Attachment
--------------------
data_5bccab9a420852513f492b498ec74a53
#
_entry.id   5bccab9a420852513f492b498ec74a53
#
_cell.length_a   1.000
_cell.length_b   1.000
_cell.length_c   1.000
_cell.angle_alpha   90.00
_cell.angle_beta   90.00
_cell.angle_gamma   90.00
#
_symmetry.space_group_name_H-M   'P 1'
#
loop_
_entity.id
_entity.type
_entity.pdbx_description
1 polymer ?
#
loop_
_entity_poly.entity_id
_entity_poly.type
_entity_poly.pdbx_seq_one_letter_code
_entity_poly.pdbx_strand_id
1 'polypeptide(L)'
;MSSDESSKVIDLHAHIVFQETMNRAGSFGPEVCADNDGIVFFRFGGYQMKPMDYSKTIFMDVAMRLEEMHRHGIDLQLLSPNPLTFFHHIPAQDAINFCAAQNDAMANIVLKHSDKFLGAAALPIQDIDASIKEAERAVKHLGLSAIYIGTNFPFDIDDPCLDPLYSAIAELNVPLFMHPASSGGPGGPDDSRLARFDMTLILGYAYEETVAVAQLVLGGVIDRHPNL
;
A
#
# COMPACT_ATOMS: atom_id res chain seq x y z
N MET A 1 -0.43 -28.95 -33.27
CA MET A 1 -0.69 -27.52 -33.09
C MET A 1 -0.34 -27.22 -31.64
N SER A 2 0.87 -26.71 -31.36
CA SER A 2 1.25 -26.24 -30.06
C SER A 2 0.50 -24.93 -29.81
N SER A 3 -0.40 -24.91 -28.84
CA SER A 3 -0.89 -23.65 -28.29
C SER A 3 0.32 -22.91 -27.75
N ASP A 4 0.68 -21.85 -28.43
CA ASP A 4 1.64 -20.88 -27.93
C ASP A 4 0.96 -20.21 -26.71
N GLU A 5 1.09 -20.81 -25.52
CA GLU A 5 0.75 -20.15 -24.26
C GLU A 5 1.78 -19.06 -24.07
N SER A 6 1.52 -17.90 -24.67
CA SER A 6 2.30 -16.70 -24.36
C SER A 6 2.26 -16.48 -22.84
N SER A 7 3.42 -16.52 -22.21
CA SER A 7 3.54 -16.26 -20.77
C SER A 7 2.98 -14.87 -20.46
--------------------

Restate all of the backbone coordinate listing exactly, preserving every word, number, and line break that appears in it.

data_5bccab9a420852513f492b498ec74a53
#
_entry.id   5bccab9a420852513f492b498ec74a53
#
_cell.length_a   1.000
_cell.length_b   1.000
_cell.length_c   1.000
_cell.angle_alpha   90.00
_cell.angle_beta   90.00
_cell.angle_gamma   90.00
#
_symmetry.space_group_name_H-M   'P 1'
#
loop_
_entity.id
_entity.type
_entity.pdbx_description
1 polymer ?
#
loop_
_entity_poly.entity_id
_entity_poly.type
_entity_poly.pdbx_seq_one_letter_code
_entity_poly.pdbx_strand_id
1 'polypeptide(L)'
;MSSDESSKVIDLHAHIVFQETMNRAGSFGPEVCADNDGIVFFRFGGYQMKPMDYSKTIFMDVAMRLEEMHRHGIDLQLLSPNPLTFFHHIPAQDAINFCAAQNDAMANIVLKHSDKFLGAAALPIQDIDASIKEAERAVKHLGLSAIYIGTNFPFDIDDPCLDPLYSAIAELNVPLFMHPASSGGPGGPDDSRLARFDMTLILGYAYEETVAVAQLVLGGVIDRHPNL
;
A
#
# COMPACT_ATOMS: atom_id res chain seq x y z
N MET A 1 -0.43 -28.95 -33.27
CA MET A 1 -0.69 -27.52 -33.09
C MET A 1 -0.34 -27.22 -31.64
N SER A 2 0.87 -26.71 -31.36
CA SER A 2 1.25 -26.24 -30.06
C SER A 2 0.50 -24.93 -29.81
N SER A 3 -0.40 -24.91 -28.84
CA SER A 3 -0.89 -23.65 -28.29
C SER A 3 0.32 -22.91 -27.75
N ASP A 4 0.68 -21.85 -28.43
CA ASP A 4 1.64 -20.88 -27.93
C ASP A 4 0.96 -20.21 -26.71
N GLU A 5 1.09 -20.81 -25.52
CA GLU A 5 0.75 -20.15 -24.26
C GLU A 5 1.78 -19.06 -24.07
N SER A 6 1.52 -17.90 -24.67
CA SER A 6 2.30 -16.70 -24.36
C SER A 6 2.26 -16.48 -22.84
N SER A 7 3.42 -16.52 -22.21
CA SER A 7 3.54 -16.26 -20.77
C SER A 7 2.98 -14.87 -20.46